Reports of Disttrack/Shamoon malware, which overwrites files and infects the Master Boot Record (MBR) of infected systems, have recently surfaced. Trend Micro detects the said malware as WORM_DISTTRACK.A. Currently, its arrival method is still undetermined. It is found to spread to other computers by dropping copies of itself in administrative shares. Its dropped copy may use file names such as clean.exe or dvdquery.exe.
It drops two primary components: TROJ_WIPMBR.A and TROJ_DISTTRACK.A. TROJ_WIPMBR.A gathers the files to be infected in the computer. The files it overwrites are those with the following strings in the file name or code:
Once overwritten, these files can no longer be restored or opened. On the other hand, TROJ_DISTTRACK.A serves as the communicator. TROJ_WIPMBR.A passes the list of files it infects to TROJ_DISTTRACK.A. TROJ_DISTTRACK.A then creates a connection to an IP and sends the list of files, along with the IP address of the infected computer.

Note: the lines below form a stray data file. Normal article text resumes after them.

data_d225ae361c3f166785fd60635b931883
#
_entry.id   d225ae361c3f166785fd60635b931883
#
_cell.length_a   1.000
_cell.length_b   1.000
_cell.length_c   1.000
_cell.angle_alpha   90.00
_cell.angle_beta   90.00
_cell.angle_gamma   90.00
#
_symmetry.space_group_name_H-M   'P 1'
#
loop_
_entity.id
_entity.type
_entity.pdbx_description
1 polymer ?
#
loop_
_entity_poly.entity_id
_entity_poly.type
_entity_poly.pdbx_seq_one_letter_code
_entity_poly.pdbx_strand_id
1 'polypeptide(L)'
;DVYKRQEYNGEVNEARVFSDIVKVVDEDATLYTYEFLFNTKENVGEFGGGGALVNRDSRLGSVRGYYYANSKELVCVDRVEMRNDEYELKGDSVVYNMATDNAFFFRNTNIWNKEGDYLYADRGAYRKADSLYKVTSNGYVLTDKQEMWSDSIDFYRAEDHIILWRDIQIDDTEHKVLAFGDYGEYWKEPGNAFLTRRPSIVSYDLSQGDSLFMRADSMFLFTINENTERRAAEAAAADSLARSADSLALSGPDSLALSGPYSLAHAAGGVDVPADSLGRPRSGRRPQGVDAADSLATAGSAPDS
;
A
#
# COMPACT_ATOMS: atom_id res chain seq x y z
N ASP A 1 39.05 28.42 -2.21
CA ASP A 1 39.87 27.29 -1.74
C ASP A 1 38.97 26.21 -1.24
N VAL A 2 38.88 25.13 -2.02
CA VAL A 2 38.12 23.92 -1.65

Trend Micro is continuously investigating this threat. Watch this space for updates.
Update as of August 20, 2012 11:13 PM
Further analysis of TROJ_WIPMBR.A reveals that it overwrites disk partitiions with a damaged .JPEG file using its component file DRDISK.SYS. It also creates a file containing the number of files to be compromised. TROJ_DISTTRACK.A also uses TROJ_WIPMBR.A to communicate with its C&C Server.
Update as of August 21, 2012 02:43 AM
We also found a 64-bit version of the malware that exhibits similar behavior. Trend Micro detects the malware as WORM_DISTTRACK.A and its components as TROJ_WIPRMBR.A and TROJ_DISTTRACK.A.
With additional analysis from Christopher Daniel So